Articles by the CSDisseminate Team
Shroeder, Gaeta, El Amin, Chow & Borders (2022)
Purpose: To improve the credibility, reproducibility, and clinical utility of research findings, many scientific fields are implementing transparent and open research practices. Such open science practices include researchers making their data publicly available and preregistering their hypotheses and analyses. A way to enhance the adoption of open science practices is for journals to encourage or require submitting authors to participate in such practices. Accordingly, the American Speech-Language-Hearing Association's Journals Program has recently announced their intention to promote open science practices. Here, we quantitatively assess the extent to which several journals in communication sciences and disorders (CSD) encourage or require participation in several open science practices by using the Transparency and Openness Promotion (TOP) Factor metric.
Method: TOP Factors were assessed for 34 CSD journals, as well as several journals in related fields. TOP Factors measure the level of implementation across 10 open science–related practices (e.g., data transparency, analysis plan preregistration, and replication) for a total possible score of 29 points.
Results: Collectively, CSD journals had very low TOP Factors (M = 1.4, range: 0–8). The related fields of Psychology (M = 4.0), Rehabilitation (M = 3.2), Linguistics (M = 1.7), and Education (M = 1.6) also had low scores, though Psychology and Rehabilitation had higher scores than CSD.
Conclusion: CSD journals currently have low levels of encouraging or requiring participation in open science practices, which may impede adoption.
Long, Drown, & El Amin (2023)
Purpose: The present study examined the effect of open access (OA) status on scholarly and societal metrics of impact (citation counts and altmetric scores, respectively) across manuscripts published in the ASHA Journals.
Method: 3,419 manuscripts published in four active ASHA journals were grouped across three access statuses based on their availability to the public: Gold OA, Green OA, and Closed Access. Two linear mixed-effects models tested the effects of OA status on citation counts and altmetric scores of manuscripts.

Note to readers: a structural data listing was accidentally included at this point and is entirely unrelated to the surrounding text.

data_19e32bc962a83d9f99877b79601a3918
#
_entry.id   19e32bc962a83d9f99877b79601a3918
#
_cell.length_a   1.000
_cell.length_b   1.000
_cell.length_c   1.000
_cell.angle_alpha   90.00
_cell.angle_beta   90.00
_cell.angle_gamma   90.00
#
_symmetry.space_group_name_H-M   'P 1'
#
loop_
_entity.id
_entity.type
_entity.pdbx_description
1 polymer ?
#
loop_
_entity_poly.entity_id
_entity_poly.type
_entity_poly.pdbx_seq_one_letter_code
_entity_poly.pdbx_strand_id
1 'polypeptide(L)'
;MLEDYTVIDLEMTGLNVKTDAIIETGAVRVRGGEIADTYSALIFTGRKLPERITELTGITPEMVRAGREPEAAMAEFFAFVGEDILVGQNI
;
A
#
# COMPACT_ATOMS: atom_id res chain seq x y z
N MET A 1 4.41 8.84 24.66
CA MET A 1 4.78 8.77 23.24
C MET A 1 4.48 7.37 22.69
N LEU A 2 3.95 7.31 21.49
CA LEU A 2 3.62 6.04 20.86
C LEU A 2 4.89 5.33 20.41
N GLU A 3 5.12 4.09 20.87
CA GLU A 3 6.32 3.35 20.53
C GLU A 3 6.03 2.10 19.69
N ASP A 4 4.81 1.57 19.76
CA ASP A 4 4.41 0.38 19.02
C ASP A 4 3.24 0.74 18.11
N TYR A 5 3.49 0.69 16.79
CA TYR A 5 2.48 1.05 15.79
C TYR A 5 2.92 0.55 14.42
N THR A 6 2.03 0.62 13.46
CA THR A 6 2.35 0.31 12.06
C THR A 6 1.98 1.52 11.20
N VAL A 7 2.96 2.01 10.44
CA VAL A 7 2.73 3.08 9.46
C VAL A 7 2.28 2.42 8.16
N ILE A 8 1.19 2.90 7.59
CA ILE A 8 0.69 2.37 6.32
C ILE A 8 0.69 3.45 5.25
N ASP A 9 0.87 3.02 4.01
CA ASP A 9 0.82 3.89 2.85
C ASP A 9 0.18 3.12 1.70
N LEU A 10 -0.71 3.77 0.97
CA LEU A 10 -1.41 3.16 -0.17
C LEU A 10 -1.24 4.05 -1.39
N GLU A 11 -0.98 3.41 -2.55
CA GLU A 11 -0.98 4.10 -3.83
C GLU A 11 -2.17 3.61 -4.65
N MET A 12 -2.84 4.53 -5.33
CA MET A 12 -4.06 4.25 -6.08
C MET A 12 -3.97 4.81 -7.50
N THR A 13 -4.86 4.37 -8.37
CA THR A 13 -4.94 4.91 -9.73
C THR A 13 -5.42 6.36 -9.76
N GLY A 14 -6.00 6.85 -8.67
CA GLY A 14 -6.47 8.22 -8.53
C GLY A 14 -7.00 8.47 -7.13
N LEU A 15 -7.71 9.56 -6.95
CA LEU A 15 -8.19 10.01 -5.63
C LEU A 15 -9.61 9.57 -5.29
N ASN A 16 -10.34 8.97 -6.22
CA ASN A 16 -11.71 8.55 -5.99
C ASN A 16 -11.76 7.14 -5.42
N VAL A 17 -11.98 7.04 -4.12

Results: Both Green OA and Gold OA significantly predicted a 2.70 and 5.21 respective increase in citation counts compared to Closed Access manuscripts (p < .001). Gold OA was estimated to predict a 25.7-point significant increase in altmetric scores (p < .001), but Green OA was only marginally significant (p = 0.68) in predicting a 1.44 increase in altmetric scores relative to Closed Access manuscripts.
Discussion: CSD research that is fully open receives more online attention and overall, more scientific attention than research that is paywalled or available through Green OA methods. Additional research is needed to understand secondary variables affecting these and other scholarly and societal metrics of impact across studies in CSD. Ongoing support and incentives to reduce the inequities of OA publishing are critical for continued scientific advancement.
El Amin, Borders, Long, Keller, & Kearney (2022)
Purpose: Open science is a collection of practices that seek to improve the accessibility, transparency, and replicability of science. Though these practices have garnered interest in related fields, it remains unclear whether open science practices have been adopted in the field of communication sciences and disorders (CSD). This study aimed to survey the knowledge, implementation, and perceived benefits and barriers of open science practices in CSD.
Method: An online survey was disseminated to researchers in the United States actively engaged in CSD research. Four core open science practices were examined: Pre-Registration, Self-Archiving, Gold Open Access, and Open Data. Data were analyzed using descriptive statistics and regression models.
Results: Two hundred and twenty-two participants met the inclusion criteria. Most participants were doctoral students (38%) or assistant professors (24%) at R1 institutions (58%). Participants reported low knowledge of pre-registration and gold open access. There was, however, a high level of desire to learn more for all practices. Implementation of open science practices was also low, most notably for pre-registration, gold open access, and open data (<25%). Predictors of knowledge and participation, as well as perceived barriers to implementation, are discussed.
Conclusion: Though participation in open science appears low in the field of CSD, participants expressed a strong desire to learn more in order to engage in these practices in the future.
Pfeiffer, Long, & El Amin (2022)
Restricted access to journals can make it challenging for clinicians to keep up with new research. Check out this ASHA Leader article to learn about five free, legal ways to read what you need.
Gaeta, Pfeiffer, & Kearney (2022)
In this Audiology Today article, we describe ways in which researchers and clinicians in communication sciences and disorders can promote transparency and improve accessibility through two open-science practices: open access and self-archiving.